Dealing With Tragedy

  • What Parents Can Do:
    1. Focus on your children over the week following the tragedy. Tell them you love them
    and everything will be okay. Try to help them understand what has happened, keeping
    in mind their developmental level.

    2. Make time to talk with your children. Remember if you do not talk to your children
    about this incident someone else will. Take some time and determine what you wish to

    3. Stay close to your children. Your physical presence will reassure them and give you the
    opportunity to monitor their reaction. Many children will want actual physical
    contact. Give plenty of hugs. Let them sit close to you, and make sure to take extra
    time at bedtime to cuddle and to reassure them that they are loved and safe.

    4. Limit your child’s television viewing of these events. If they must watch, watch with
    them for a brief time; then turn the set off. Don’t sit mesmerized re-watching the same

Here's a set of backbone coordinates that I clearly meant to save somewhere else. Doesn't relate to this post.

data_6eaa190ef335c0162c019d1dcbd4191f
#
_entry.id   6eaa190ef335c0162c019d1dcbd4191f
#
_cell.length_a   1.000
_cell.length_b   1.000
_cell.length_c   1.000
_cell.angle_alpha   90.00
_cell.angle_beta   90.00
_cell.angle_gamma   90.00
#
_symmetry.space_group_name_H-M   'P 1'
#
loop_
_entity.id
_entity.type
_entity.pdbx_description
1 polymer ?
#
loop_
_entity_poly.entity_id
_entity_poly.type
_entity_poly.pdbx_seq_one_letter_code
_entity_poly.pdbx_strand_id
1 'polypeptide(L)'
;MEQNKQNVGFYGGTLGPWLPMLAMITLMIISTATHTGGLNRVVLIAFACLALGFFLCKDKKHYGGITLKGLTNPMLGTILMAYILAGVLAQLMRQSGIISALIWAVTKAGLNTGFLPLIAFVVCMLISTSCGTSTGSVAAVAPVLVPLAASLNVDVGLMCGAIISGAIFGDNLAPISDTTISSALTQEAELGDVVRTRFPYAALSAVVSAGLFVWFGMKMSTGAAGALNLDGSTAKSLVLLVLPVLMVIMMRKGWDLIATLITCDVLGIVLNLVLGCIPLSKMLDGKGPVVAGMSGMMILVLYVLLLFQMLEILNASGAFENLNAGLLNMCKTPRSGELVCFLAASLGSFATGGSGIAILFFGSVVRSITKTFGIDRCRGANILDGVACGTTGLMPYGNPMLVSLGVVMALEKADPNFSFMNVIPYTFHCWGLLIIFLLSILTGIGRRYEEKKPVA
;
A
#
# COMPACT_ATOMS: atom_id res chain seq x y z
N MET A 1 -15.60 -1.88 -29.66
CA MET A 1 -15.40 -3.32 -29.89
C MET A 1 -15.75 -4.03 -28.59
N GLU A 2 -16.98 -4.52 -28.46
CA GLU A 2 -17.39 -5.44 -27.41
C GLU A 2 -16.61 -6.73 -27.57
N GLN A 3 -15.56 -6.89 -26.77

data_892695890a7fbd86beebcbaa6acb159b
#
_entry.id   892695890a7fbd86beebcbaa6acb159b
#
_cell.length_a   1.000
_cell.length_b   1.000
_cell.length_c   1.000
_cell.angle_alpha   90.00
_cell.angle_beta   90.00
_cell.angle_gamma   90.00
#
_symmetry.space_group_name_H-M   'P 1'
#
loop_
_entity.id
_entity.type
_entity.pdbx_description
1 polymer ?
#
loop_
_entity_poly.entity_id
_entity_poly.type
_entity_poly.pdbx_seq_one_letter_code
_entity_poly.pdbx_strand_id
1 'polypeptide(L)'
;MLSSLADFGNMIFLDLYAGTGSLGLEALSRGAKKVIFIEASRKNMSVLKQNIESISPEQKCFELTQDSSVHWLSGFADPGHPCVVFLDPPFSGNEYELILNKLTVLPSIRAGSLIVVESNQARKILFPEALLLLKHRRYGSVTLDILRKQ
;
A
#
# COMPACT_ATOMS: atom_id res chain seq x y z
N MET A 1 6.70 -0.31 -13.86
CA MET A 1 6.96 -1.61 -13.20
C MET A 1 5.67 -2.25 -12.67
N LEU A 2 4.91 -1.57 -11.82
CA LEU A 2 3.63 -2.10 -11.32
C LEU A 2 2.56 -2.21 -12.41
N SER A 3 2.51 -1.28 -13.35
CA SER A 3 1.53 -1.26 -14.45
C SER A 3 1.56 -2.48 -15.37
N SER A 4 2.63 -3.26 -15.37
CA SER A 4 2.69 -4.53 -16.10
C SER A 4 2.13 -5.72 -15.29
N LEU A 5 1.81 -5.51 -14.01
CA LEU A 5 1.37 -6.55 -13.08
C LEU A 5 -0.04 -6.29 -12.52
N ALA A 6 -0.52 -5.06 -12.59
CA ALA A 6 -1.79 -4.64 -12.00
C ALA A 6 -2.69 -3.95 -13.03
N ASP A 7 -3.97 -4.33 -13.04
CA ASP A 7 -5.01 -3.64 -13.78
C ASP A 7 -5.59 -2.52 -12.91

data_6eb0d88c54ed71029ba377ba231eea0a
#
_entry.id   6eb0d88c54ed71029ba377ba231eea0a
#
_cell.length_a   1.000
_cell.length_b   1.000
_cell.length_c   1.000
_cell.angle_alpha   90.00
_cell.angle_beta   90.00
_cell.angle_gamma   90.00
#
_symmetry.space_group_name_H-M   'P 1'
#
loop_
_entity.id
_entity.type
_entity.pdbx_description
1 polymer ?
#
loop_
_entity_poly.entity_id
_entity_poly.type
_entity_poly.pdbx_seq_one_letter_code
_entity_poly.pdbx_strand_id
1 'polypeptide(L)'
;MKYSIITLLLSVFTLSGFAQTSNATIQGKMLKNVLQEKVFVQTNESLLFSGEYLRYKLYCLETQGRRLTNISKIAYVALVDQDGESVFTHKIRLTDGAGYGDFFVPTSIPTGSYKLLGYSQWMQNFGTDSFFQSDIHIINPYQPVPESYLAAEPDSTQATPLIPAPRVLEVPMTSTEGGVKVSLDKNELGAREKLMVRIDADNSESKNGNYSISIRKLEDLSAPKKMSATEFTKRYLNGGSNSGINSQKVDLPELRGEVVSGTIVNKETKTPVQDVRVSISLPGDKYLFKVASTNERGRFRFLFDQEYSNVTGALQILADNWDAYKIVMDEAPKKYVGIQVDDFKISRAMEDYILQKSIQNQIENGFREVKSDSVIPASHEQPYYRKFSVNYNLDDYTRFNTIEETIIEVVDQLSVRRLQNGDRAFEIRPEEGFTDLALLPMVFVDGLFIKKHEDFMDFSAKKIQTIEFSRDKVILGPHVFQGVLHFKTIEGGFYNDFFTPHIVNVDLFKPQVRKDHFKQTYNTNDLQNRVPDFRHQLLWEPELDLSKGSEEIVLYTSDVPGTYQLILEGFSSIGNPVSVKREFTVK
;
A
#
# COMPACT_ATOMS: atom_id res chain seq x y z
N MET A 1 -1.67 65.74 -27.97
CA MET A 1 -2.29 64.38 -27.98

events over and over again.

    5. Maintain a “normal” routine. To the extent possible stick to your family’s normal routine
    for dinner, homework, chores, bedtime, etc., but don’t be inflexible. Children may have
    a hard time concentrating on schoolwork or falling asleep at night.

    6. Spend extra time reading or playing quiet games with your children before bed. These
    activities are calming, foster a sense of closeness and security, and reinforce a sense of
    normalcy. Spend more time tucking them in. Let them sleep with a light on if they ask
    for it.

    7. Safeguard your children’s physical health. Stress can take a physical toll on children as
    well as adults. Make sure your children get appropriate sleep, exercise, and nutrition.

    8. Consider praying or thinking hopeful thoughts for the victims and their families. It may
    be a good time to take your children to your place of worship, write a poem, or draw a
    picture to help your child express their feelings and feel that they are somehow
    supporting the victims and their families.

    9. Most schools are likely to be open and often are a good place for children to regain a
    sense of normalcy. Being with their friends and teachers can help. Schools should also
    have a plan for making counseling available.